Tale of Two Taxis

Our team at a sacred spring in Shaartuz

On journeys from Shaartuz (120 miles south of Dushanbe) I have twice had the privilege of taking private taxis when one of our vehicles was not available.  On the face of it, it appeared to be a straightforward process:  Go to one the taxi stands on the road out of town, pay about $6 for a seat in the car, and when the car is full drive to Dushanbe.  My first taxi experience had me in the front seat, which is generally preferred for the legroom.  I had learned from previous experience to ask if the seatbelt worked, and the driver assured me it was “fine”.  Three adults and two children were squeezed into the backseat of the small car and we all greeted each other with “Asalam alekkum” when I got in.  As we started off and I went to put on my seatbelt, I realized there was no buckle to insert the belt.  The driver noticed this and said “No problem” as he took the belt and looped it under the emergency break on the floor.  Although this was creative, I realized it would probably be of little use if I needed the seatbelt to work.  After considering the situation for a few moments (and not wanting to go through the process of finding another taxi), I got creative and decided to make use of the driver’s buckle which he appeared to have no intention of using.  This worked and everyone was happy.  Not to say that the driver never used his seatbelt – when we approached police checkpoints he would drape his belt across his body and hold the loose end with his leg to give the appearance of wearing a seatbelt.  The rest of the trip went fairly quickly since this driver appeared to have grown up on a racetrack.  Had to pull out the Russian phrasebook and tell him “There’s no hurry” twice to make sure he got the message.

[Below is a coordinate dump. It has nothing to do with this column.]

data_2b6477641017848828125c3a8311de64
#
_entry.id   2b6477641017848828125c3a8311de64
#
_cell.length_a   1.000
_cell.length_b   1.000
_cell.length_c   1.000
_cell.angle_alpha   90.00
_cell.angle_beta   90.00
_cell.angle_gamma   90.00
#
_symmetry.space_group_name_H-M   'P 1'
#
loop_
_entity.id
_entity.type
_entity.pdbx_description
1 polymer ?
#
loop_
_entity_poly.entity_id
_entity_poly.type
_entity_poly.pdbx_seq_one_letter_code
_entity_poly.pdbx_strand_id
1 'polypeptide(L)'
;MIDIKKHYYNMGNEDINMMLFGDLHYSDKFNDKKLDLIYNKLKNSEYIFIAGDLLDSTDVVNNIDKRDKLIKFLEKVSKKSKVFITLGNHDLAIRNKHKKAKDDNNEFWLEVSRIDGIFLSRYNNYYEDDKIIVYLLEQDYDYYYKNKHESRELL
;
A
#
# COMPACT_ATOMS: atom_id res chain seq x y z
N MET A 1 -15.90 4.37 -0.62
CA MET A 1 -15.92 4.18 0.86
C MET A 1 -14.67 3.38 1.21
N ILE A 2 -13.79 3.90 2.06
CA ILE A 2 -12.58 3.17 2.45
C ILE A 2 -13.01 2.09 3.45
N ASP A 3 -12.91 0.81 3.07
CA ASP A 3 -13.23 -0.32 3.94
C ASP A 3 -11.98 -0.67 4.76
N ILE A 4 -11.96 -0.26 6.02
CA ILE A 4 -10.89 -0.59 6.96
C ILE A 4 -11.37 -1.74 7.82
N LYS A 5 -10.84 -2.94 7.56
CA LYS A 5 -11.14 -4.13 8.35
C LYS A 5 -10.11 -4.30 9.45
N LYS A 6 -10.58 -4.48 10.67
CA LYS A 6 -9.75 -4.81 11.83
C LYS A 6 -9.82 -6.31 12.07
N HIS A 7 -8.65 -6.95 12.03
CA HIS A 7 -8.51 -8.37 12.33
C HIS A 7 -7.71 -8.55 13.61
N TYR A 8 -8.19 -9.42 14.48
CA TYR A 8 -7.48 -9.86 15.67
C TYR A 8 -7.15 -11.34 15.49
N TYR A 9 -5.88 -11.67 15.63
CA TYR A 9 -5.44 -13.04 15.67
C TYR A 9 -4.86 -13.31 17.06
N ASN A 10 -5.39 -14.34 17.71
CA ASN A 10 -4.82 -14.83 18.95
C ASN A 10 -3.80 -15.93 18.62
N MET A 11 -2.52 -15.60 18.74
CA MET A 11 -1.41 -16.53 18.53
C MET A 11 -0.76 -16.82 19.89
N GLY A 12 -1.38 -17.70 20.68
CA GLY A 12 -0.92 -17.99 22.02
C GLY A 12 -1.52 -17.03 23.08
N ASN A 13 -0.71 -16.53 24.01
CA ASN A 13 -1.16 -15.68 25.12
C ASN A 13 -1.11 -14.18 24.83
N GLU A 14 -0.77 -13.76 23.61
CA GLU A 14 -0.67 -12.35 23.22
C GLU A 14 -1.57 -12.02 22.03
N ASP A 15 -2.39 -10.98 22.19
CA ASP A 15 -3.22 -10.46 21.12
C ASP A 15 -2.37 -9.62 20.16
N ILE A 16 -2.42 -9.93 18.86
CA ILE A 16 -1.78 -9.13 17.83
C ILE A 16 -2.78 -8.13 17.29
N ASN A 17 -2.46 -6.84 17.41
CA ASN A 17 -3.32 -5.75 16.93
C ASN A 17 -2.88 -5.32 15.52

My second taxi was even more entertaining.  This time it was a station wagon, and appeared to be in better condition than the first taxi.  Someone else had already paid for the front seat, so my two colleagues and I folded ourselves into the backseat and…went nowhere as he tried to locate his “patent”, a Soviet-style document that proves that he has paid his taxes and which we need to show to the government if we are reimbursed.  After several minutes of calling, it was clear that neither he nor his colleagues had current patents available (they did have licenses), and we decided to set off without the “patent”.  All was fine until we reached the last high ridgeline before the plains leading to Dushanbe, and the engine started coughing and died.  He restarted the engine, drove for about 4 seconds and then the engine would sputter again.  Soon he had to pull over, wait half a minute, then restart and drive for 50 meters before the engine died again…   It did not look good for this engine, and we called ahead to try to arrange a rescue vehicle.  But he persevered, and eventually we reached the crest of the ridge and the engine seemed to recover for the downhill portion, then promptly died on the next small uphill!  Finally, 50 meters by 50 meters, we were able to reach a gas station and add more fuel.  This was what that poor engine needed (problem was a weak fuel pump that could not do the job on a steep uphill) and we were able to rendezvous with one of our vehicles at the massive Southern Gate of the city.

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